« RIP Jim Pupplo »

jim pupplo. tall and lanky and buff, shredding on his guitar with Slaves by Trade, 1994.Jim Pupplo in 1994I just found out that a guitarist I used to play with back in 1994 was killed in a Navy plane crash over near Iwo Jima. In the extremely rare instance of my watching TV, tonight I happened to be right there when the story came on the local news. There can't be many Jim Pupplos who were in the Navy, so I went to see about it on the net. Sure enough, he was from New York, was once an enlisted sailor on a sub, still stationed in Coronado, and was 34.

I met Jim on April 14, 1994—exactly ten years and four months ago today. He called me in the morning from an ad I placed, advertising myself as a drummer. He told me he had a gig that night with his band Slaves By Trade and his drummer had flaked, and could I fill in, with just one rehearsal? I was not particularly interested in the music, but it wasn't hard to play and had some punch. The show went okay, but was technically a disaster. The band and the crowd were nearly all associated with the Navy, and specifically a department most of them worked in. The friends of the band got together a lot and were really supportive, so I felt good about being in their midst. Jim started the band as a guitarist, but while I was in there, he assumed the vocals too. He had a strong voice early on, and later on went to another band as vocalist only, then eventually reformed that band again around himself on guitar and vocals. I'm not sure I got into his music or lyrics, but I had fun playing, and once we became a trio in SBT, we got a lot better. I don't recall seeing him since early 1998 or so.

Ten years ago yesterday, I bought a new set of drums—my first "real" set, and the set I still use. Later on that night, at a band related party, I met Robin Williams (no, that's her real maiden name!) who became my short-lived fiancee, and partner of over two years. (I just wrote about some of this in my blog yesterday, in some sort of ten year reflection. Needless to say, August 13 is etched into my mind as a day when a lot of things changed in my life.) Two weeks later, the band recorded a nine song demo at a local studio, which still is probably the best recording of me as a drummer. Two weeks before SBT broke up in the end of October, I got my first guitar for my 21st birthday, and it was Jim who showed me some meat and potatoes chords and scales. Most of our relationship was done by the end of that year, but in the absence of work with SBT, I got interested in playing drums more, auditioning for bands, and once I got fed up with that, I finally hit my stride, choosing to record my own stuff, using any instrument I had available to me, with guitar being the newest. That of course, led me to all of my music history since then.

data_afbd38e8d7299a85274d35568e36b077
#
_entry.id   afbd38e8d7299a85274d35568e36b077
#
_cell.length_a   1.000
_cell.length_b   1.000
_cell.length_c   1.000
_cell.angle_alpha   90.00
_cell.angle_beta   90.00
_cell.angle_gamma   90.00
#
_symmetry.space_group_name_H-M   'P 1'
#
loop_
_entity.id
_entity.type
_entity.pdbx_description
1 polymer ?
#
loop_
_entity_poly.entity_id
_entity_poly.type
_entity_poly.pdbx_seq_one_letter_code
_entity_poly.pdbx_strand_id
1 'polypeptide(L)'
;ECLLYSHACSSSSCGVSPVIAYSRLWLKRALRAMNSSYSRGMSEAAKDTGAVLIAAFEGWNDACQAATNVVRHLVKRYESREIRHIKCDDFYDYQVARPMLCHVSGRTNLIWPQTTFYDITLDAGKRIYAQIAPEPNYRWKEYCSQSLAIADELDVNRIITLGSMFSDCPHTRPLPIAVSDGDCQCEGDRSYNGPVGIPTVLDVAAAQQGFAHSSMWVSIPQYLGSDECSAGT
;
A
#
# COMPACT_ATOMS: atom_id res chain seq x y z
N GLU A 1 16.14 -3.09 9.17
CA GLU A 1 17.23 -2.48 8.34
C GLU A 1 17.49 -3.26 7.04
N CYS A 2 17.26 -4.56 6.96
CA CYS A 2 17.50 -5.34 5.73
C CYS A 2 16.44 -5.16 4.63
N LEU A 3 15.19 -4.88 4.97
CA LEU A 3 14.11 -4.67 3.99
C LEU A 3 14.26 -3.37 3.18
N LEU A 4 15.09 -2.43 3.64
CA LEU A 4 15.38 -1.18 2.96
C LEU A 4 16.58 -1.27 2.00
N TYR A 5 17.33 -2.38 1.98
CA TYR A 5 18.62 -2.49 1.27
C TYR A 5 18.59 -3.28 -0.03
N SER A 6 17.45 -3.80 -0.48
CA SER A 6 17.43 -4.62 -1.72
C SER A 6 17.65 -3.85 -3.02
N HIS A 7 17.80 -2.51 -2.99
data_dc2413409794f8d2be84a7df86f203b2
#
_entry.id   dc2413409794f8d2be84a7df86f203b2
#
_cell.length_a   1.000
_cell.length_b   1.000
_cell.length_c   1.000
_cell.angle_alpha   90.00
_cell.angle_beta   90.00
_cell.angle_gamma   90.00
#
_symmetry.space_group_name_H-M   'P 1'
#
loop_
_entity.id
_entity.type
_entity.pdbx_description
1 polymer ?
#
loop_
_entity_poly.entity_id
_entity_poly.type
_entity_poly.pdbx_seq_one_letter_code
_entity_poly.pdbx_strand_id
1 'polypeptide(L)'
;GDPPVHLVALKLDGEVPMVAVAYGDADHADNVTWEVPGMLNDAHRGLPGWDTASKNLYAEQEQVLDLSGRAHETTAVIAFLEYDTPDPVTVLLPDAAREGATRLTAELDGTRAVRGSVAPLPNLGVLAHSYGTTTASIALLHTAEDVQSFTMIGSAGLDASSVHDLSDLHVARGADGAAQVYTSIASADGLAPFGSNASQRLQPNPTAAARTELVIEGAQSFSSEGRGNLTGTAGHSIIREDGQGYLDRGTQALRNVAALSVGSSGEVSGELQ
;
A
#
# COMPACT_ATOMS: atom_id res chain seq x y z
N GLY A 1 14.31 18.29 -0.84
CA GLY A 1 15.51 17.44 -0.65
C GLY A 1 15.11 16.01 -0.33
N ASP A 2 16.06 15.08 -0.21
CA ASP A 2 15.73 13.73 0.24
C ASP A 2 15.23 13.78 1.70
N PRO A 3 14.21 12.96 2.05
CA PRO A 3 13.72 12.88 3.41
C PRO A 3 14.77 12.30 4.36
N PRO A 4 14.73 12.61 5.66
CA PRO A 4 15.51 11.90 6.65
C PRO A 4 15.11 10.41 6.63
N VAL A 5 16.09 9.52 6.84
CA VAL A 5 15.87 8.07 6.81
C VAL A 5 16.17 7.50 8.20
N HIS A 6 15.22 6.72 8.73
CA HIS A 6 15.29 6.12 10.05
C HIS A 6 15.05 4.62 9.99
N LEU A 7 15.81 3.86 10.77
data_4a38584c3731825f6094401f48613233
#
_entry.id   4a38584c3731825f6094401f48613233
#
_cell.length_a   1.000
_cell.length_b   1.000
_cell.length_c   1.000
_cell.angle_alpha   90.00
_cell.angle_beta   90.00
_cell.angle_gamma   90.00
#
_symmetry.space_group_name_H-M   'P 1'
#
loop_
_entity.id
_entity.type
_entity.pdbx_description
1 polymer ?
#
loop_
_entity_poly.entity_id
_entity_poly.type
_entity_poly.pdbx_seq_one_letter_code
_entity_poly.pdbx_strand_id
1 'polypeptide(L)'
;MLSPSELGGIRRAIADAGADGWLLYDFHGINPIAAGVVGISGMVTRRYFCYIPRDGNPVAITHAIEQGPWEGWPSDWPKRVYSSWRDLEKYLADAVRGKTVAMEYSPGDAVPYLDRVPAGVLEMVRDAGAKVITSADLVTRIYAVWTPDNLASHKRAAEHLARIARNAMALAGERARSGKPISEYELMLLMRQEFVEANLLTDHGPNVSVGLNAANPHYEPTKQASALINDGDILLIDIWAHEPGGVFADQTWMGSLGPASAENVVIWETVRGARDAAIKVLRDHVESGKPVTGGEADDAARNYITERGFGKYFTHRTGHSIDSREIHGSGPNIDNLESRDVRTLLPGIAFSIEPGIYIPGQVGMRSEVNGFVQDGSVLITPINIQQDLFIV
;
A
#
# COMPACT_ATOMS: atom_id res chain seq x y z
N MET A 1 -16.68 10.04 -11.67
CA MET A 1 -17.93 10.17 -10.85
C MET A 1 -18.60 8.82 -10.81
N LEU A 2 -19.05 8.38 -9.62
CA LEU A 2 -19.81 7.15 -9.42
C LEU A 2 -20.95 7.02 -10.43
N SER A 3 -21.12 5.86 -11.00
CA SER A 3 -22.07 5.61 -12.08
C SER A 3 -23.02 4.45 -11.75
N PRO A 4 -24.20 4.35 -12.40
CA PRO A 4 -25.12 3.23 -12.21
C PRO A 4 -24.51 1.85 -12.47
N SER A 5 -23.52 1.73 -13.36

I didn't know Jim too well, but I did get the idea he was good at whatever he decided to do. He was a solid guitarist who could play extremely well. He took on the vocalist duty with aplomb, and he apparently made the jump from being an enlisted sailor to being an officer. He was friendly but New York at once. Even from my outsider's perspective, it was easy to see he could be counted on to be a good friend. All the SBT and submarine shop buddies got along famously, particularly when the booze flowed. He gave me a shot at being a better musician, among other things that changed my life.

Listen to a song I wrote lyrics for and that Slaves By Trade recorded in August 1994. Pull My String.

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